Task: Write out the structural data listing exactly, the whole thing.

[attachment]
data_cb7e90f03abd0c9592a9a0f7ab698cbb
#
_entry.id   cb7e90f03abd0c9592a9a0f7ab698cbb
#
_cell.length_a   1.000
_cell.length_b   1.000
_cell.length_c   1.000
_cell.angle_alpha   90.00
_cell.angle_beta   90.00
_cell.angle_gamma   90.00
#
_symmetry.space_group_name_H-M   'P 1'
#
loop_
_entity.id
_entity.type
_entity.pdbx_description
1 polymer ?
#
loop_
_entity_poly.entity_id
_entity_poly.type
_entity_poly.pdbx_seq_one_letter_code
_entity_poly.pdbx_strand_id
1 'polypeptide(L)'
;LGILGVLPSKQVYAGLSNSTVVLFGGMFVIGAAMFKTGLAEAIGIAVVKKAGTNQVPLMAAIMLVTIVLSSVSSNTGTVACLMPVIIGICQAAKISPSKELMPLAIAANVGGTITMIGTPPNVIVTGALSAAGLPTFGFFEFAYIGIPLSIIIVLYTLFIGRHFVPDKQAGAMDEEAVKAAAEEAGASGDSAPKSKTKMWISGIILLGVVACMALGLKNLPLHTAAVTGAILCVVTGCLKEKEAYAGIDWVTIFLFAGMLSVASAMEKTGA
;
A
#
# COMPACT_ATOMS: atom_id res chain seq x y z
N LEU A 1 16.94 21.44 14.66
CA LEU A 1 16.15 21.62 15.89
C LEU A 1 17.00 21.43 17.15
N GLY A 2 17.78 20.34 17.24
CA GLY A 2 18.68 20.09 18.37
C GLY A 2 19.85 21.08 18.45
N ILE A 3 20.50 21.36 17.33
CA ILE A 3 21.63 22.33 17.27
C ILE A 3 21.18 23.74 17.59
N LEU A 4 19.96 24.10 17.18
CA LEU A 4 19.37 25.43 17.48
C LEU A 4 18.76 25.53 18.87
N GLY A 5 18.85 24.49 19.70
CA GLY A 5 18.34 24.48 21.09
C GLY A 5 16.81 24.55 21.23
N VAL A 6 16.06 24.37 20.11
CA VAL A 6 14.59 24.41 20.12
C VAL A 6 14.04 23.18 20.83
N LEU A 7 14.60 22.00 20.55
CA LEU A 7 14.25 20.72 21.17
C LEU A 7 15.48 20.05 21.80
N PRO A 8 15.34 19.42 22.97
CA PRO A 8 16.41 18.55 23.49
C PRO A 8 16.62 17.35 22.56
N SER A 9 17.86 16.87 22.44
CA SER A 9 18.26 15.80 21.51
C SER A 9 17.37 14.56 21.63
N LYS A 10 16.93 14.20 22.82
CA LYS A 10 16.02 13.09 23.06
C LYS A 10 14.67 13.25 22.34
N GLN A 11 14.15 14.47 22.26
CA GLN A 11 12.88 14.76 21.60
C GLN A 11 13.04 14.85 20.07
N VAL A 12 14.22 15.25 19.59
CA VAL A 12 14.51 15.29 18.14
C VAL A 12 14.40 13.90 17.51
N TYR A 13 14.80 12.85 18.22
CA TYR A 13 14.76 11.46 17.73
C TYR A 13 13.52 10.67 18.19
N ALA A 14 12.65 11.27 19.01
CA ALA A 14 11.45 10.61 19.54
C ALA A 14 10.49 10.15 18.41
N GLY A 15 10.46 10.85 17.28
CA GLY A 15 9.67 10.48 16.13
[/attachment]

data_cb7e90f03abd0c9592a9a0f7ab698cbb
#
_entry.id   cb7e90f03abd0c9592a9a0f7ab698cbb
#
_cell.length_a   1.000
_cell.length_b   1.000
_cell.length_c   1.000
_cell.angle_alpha   90.00
_cell.angle_beta   90.00
_cell.angle_gamma   90.00
#
_symmetry.space_group_name_H-M   'P 1'
#
loop_
_entity.id
_entity.type
_entity.pdbx_description
1 polymer ?
#
loop_
_entity_poly.entity_id
_entity_poly.type
_entity_poly.pdbx_seq_one_letter_code
_entity_poly.pdbx_strand_id
1 'polypeptide(L)'
;LGILGVLPSKQVYAGLSNSTVVLFGGMFVIGAAMFKTGLAEAIGIAVVKKAGTNQVPLMAAIMLVTIVLSSVSSNTGTVACLMPVIIGICQAAKISPSKELMPLAIAANVGGTITMIGTPPNVIVTGALSAAGLPTFGFFEFAYIGIPLSIIIVLYTLFIGRHFVPDKQAGAMDEEAVKAAAEEAGASGDSAPKSKTKMWISGIILLGVVACMALGLKNLPLHTAAVTGAILCVVTGCLKEKEAYAGIDWVTIFLFAGMLSVASAMEKTGA
;
A
#
# COMPACT_ATOMS: atom_id res chain seq x y z
N LEU A 1 16.94 21.44 14.66
CA LEU A 1 16.15 21.62 15.89
C LEU A 1 17.00 21.43 17.15
N GLY A 2 17.78 20.34 17.24
CA GLY A 2 18.68 20.09 18.37
C GLY A 2 19.85 21.08 18.45
N ILE A 3 20.50 21.36 17.33
CA ILE A 3 21.63 22.33 17.27
C ILE A 3 21.18 23.74 17.59
N LEU A 4 19.96 24.10 17.18
CA LEU A 4 19.37 25.43 17.48
C LEU A 4 18.76 25.53 18.87
N GLY A 5 18.85 24.49 19.70
CA GLY A 5 18.34 24.48 21.09
C GLY A 5 16.81 24.55 21.23
N VAL A 6 16.06 24.37 20.11
CA VAL A 6 14.59 24.41 20.12
C VAL A 6 14.04 23.18 20.83
N LEU A 7 14.60 22.00 20.55
CA LEU A 7 14.25 20.72 21.17
C LEU A 7 15.48 20.05 21.80
N PRO A 8 15.34 19.42 22.97
CA PRO A 8 16.41 18.55 23.49
C PRO A 8 16.62 17.35 22.56
N SER A 9 17.86 16.87 22.44
CA SER A 9 18.26 15.80 21.51
C SER A 9 17.37 14.56 21.63
N LYS A 10 16.93 14.20 22.82
CA LYS A 10 16.02 13.09 23.06
C LYS A 10 14.67 13.25 22.34
N GLN A 11 14.15 14.47 22.26
CA GLN A 11 12.88 14.76 21.60
C GLN A 11 13.04 14.85 20.07
N VAL A 12 14.22 15.25 19.59
CA VAL A 12 14.51 15.29 18.14
C VAL A 12 14.40 13.90 17.51
N TYR A 13 14.80 12.85 18.22
CA TYR A 13 14.76 11.46 17.73
C TYR A 13 13.52 10.67 18.19
N ALA A 14 12.65 11.27 19.01
CA ALA A 14 11.45 10.61 19.54
C ALA A 14 10.49 10.15 18.41
N GLY A 15 10.46 10.85 17.28
CA GLY A 15 9.67 10.48 16.13